Background Myoclonic twitches are bursts of jerky movements of the distal limbs that occur during REM-sleep (1). An earlier study conducted by Sokoloff et al. in 2020 hypothesized that myoclonic twitches could offer a crucial insight into the developmental status of a human infant’s nervous system (1). They assessed the patterning and the rate of twitching in 16 in term infants. Our study aimed to test whether the earlier conducted study and its findings could be repeated on a bigger scale. Materials & Methods The data for this study was collected from HUS (Helsinki University Hospital) Children’s Hospital’s Video-EEGs by collecting the data of all under one-year-old children that had been referred to video-EEG examinations between 9th May, 2019 - 20th May, 2020 and had their limbs visible whilst sleeping (133 sessions from 92 infants). The data was collected with the help of an EEG reader program named NicOne Reader by one annotator over the summer of 2020. The annotations were done with the accuracy of left foot, left hand, right foot, right hand and head. The median recording duration was 19.0 min (IQR: 13.58 to 27.24 min)(Range: from 1.5 to 210.5 min) and the average recording duration was 25.5 min. Results Our results showed that both the twitch frequency and the proportion of hand and feet clusters from all clusters grew in relation to age. In addition, twitching in the hands and the feet occurred much more often than twitching of the head or the face. Conclusions Like in Blomberg’s group’s study (1) our findings give promise that myoclonic twitching can be used to evaluate sensorimotor development in the future. Further studies are needed in order to form a universal database regarding myoclonic twitching and its relation to typical and atypical sensorimotor development.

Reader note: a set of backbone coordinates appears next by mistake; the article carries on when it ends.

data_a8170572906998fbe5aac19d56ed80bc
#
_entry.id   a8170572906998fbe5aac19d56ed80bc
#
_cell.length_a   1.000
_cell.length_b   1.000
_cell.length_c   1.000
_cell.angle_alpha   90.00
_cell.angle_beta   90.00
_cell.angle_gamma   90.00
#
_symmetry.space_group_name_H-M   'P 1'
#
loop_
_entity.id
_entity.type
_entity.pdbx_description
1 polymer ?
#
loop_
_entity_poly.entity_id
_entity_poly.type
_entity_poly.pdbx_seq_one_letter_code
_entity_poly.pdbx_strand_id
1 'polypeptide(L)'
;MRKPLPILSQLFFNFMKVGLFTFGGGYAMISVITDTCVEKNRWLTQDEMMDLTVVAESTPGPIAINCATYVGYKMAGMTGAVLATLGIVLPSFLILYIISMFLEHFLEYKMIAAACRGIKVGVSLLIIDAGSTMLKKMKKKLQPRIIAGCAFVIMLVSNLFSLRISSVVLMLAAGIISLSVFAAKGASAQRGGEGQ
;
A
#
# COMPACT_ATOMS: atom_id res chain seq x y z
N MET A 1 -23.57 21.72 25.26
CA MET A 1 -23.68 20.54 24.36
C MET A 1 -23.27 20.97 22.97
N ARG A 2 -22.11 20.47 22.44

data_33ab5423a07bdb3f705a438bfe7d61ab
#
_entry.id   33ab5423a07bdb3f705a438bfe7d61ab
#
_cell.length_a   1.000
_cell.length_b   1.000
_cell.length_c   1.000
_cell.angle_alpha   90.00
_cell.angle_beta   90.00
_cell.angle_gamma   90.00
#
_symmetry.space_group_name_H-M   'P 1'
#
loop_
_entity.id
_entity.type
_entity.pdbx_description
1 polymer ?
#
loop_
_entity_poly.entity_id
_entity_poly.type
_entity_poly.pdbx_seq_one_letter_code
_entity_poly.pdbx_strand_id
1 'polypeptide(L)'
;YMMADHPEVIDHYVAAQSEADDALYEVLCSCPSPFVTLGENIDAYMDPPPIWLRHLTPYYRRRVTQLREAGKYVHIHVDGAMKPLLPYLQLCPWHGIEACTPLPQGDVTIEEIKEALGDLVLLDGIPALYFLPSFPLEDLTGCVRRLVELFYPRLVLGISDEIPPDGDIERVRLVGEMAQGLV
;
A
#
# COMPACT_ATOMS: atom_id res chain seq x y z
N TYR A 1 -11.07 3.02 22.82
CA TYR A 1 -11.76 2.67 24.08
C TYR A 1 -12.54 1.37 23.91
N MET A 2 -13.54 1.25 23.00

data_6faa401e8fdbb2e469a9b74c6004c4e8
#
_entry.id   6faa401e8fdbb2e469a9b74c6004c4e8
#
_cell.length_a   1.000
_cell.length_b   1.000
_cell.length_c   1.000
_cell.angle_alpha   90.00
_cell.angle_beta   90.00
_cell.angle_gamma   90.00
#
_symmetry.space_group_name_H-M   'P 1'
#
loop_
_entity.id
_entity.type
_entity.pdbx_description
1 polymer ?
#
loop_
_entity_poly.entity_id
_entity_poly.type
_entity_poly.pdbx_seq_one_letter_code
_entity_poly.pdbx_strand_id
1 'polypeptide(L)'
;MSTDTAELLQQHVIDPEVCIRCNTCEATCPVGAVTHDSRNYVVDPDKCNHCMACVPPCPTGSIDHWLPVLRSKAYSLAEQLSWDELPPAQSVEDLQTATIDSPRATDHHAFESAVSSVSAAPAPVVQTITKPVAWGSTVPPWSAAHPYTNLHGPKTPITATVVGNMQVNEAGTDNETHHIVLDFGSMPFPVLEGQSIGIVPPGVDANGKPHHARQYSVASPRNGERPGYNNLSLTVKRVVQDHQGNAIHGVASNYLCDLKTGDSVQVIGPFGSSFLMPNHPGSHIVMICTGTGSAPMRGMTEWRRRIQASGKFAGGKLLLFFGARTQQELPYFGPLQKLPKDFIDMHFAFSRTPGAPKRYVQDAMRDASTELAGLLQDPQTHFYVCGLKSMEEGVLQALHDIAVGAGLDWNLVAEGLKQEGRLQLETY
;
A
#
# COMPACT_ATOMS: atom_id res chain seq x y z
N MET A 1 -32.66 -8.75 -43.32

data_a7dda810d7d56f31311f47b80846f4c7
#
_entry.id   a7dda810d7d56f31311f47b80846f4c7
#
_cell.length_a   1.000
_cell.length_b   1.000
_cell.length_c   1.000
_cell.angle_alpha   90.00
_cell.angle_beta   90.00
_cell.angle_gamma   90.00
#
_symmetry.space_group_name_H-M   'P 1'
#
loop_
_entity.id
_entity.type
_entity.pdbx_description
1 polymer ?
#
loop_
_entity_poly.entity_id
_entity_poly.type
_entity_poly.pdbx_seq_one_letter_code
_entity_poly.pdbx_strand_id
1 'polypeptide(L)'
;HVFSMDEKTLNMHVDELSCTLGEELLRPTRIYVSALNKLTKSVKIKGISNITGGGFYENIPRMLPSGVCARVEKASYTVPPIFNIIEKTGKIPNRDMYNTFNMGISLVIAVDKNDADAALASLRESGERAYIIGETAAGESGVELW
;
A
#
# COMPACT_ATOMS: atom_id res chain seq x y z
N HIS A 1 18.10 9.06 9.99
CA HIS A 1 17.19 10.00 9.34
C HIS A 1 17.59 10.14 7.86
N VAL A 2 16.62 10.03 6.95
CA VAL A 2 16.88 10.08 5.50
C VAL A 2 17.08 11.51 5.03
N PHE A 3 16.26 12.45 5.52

• Macharey, Georg; Väisänen-Tommiska, Mervi; Gissler, Mika; Ulander, Veli-Matti; Rahkonen, Leena; Nuutila, Mika; Heinonen, Seppo (2018)
    Purpose: To evaluate whether a trial of planned vaginal breech labor affects neurologic development in children. Methods: This is a nationwide, Finnish, population-based record linkage study. An odds ratio with 95% confidence intervals was used to estimate the relative risk that a child delivered by planned vaginal breech labor would be diagnosed with adverse neurodevelopmental outcome (cerebral palsy, epilepsy, intellectual disability, sensor neural developmental outcome, hyperactivity, speech and language problems) at the age of 4 years. The reference group were children born by planned cesarean section. Results: During a study period of 7 years, 8374 infants were delivered in breech position. Among them, 3907 (46.7%) had an attempted labor and 4467 (53.3%) infants were delivered by planned cesarean section. There were no differences in the neurodevelopmental outcome. In the planned vaginal labor group, 133 (3.4%) children had an abnormal neurodevelopmental outcome at the age of 4 years compared to 142 (3.2%) in the planned cesarean section group. Conclusion: The absolute risk of abnormal neurological outcome in breech deliveries at term was low, regardless of planned mode of birth. Planned vaginal breech labor did not increase the risk for abnormal neurological outcome compared to planned cesarean section.
  • Sätilä, Heli (2020)
    Botulinum toxin type A (BTXA) has been used for over 25 years in the management of pediatric lower and upper limb hypertonia, with the first reports in 1993. The most common indication is the injection of the triceps surae muscle for the correction of spastic equinus gait in children with cerebral palsy. The upper limb injection goals include improvements in function, better positioning of the arm, and facilitating the ease of care. Neurotoxin type A is the most widely used serotype in the pediatric population. After being injected into muscle, the release of acetylcholine at cholinergic nerve endings is blocked, and a temporary denervation and atrophy ensues. Targeting the correct muscle close to the neuromuscular junctions is considered essential and localization techniques have developed over time. However, each technique has its own limitations. The role of BTXA is flexible, but limited by the temporary mode of action as a focal spasticity treatment and the restrictions on the total dose deliverable per visit. As a mode of treatment, repeated BTXA injections are needed. This literature reviewed BTXA injection techniques, doses and dilutions, the recovery of muscles and the impact of repeated injections, with a focus on the pediatric population. Suggestions for future studies are also discussed.